Las Vegas Raiders’ receiver Henry Ruggs was recently involved in a deadly car accident that killed a young lady, according to a recent local news report. Ruggs, who was allegedly under the influence of alcohol when the accident happened, was immediately released from the team. I thought about his situation, and I couldn’t help but think about all the loss that was involved. Not only the loss of life, which is extremely incomparable, but, also the loss of Ruggs’ career and all of his misfortune due to the incident, and how he must be feeling now that the initial impact is over. Someone who could relate to the impact of loss and misfortune as an athlete is Jermaine “FM” Gurley.
TH: What sports you participate in here at SQ?
JG: I play football for team Hit Squad in the intramural league. I play defensive and offensive line.
TH: How long have you been playing sports and football?
JG: I been playing sports ever since my school days when I was in the Oakland Unified School District. When I was in high school I loved wrestling, but I played football too. I received the Championship ring when my team won the Silver Bowl in high school. I also went to Cal State East Bay on an academic scholarship.
TH: Oh, that’s big. I can imagine that must have been one of the pivotal parts of your life. What did you like most of all about being in college?
JG: Aw man, most of all, what was most gratifying to me was working for the Community Youth Center where I got to work with the kids. Because I know that choices are different when you are younger versus when you are older.
TH: That’s true. And the decisions you might make when you are young could definitely determine your future. That’s why it was good that you were catching them while they were young to hopefully teach them the right ways to go, so that their life wouldn’t be so hard growing up. How was growing up for you?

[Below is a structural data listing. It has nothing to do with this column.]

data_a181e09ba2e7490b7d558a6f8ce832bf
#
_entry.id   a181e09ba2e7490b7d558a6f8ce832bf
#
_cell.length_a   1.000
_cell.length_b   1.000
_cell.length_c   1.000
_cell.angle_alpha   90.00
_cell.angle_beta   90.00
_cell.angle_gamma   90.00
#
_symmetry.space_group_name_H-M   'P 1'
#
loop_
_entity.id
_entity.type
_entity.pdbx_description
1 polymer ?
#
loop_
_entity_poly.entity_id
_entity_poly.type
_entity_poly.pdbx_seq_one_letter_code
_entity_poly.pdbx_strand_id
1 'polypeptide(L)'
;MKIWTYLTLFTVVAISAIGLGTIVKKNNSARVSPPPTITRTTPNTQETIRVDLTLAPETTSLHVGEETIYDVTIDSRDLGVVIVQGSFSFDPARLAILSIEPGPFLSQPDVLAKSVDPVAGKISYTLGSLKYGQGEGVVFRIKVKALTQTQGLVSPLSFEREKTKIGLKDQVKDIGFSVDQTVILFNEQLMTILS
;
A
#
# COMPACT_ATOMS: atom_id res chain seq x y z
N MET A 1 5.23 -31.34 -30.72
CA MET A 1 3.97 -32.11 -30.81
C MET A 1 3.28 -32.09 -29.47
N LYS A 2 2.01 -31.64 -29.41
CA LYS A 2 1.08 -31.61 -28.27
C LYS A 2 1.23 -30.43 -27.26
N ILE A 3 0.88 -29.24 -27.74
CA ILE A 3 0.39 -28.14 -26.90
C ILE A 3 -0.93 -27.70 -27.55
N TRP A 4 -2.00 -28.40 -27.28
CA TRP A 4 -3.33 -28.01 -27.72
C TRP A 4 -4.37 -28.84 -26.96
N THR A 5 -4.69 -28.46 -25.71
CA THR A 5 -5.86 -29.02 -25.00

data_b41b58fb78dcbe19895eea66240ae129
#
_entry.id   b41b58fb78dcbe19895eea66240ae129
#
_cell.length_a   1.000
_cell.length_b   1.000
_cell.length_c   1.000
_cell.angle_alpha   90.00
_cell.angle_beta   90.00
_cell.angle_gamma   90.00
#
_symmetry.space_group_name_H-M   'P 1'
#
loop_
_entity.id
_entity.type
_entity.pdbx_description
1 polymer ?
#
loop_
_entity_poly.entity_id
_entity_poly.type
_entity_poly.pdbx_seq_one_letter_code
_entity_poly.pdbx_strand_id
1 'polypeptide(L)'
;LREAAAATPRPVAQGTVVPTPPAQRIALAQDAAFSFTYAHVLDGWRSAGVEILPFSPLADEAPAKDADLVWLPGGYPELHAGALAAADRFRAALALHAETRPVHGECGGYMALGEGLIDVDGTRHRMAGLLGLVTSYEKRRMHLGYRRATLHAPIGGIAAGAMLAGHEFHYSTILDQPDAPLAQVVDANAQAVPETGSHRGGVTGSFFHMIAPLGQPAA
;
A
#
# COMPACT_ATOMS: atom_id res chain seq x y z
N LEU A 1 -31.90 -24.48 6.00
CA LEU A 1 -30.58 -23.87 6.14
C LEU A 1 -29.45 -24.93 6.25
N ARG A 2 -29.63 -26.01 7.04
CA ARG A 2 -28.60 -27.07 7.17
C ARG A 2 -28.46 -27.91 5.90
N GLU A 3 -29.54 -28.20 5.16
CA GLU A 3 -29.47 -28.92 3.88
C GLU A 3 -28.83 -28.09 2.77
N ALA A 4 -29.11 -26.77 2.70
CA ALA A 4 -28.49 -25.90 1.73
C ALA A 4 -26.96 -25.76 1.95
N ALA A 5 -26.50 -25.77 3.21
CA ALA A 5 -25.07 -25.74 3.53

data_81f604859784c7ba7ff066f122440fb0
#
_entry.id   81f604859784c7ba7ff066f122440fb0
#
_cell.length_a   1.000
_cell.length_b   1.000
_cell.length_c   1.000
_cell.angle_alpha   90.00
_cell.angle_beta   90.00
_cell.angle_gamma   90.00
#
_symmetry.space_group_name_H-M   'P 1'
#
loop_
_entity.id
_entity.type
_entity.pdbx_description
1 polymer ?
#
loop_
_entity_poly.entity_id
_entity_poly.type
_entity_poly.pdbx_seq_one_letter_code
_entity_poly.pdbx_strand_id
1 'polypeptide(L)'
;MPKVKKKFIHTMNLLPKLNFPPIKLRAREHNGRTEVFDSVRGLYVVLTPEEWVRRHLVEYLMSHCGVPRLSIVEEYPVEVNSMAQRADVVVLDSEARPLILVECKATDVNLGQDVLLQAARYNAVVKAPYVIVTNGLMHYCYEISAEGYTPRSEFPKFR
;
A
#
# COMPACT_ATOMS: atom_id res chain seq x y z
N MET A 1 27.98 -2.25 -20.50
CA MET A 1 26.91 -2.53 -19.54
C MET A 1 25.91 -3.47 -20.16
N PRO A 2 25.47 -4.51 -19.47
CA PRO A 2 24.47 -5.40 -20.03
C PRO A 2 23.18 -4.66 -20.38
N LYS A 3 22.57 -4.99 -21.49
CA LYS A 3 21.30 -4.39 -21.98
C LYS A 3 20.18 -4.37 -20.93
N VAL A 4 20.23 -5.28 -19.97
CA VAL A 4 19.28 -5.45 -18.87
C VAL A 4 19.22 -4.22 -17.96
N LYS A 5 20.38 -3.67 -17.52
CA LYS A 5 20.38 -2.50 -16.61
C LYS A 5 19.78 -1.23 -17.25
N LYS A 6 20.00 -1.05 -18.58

JG: Growing up in West Oakland, there were certain elements there that were out of control. And that environment did impact me in a negative way, even though I grew up in a two-parent household. My dad used to always challenge me and say, “Try working.” And he would tell me to stay in school. So that stuck with me. I found out that I could make more money from going to school than being on the streets hustling. What my dad told me all the time was, “A slow nickel beats a fast dime.”
TH: That’s true. Living fast can almost certainly lead to your life being cut short. Which brings me to this question. Did you hear about the Raiders’ receiver, Henry Ruggs?
JG: Yeah I did. When I first got the news, I compared his ordeal to some other person who is privileged. A White person with celebrity status. And since he is Black, their outcomes will be much different. However, I did feel sad for him because I believe that he really didn’t set out to actually hurt someone.
TH: Maybe not, but he was drinking and driving allegedly.
JG: Yeah, we are taught not to drink and drive. Especially while in a residential area. He’s lucky that he didn’t kill his self, too.
TH: I know you can relate to his situation. What have you learned since being in your current situation and losing all the things and opportunities you’ve lost?
JG: My situation is an eye opener. I hope that whoever comes up after me would see what happened to me and learn from it. It taught me to appreciate life and what I have. And the blessing for me about this experience is that at least it’s not the end of the road. Who knows what the end of the road for Henry Ruggs will look like in his situation.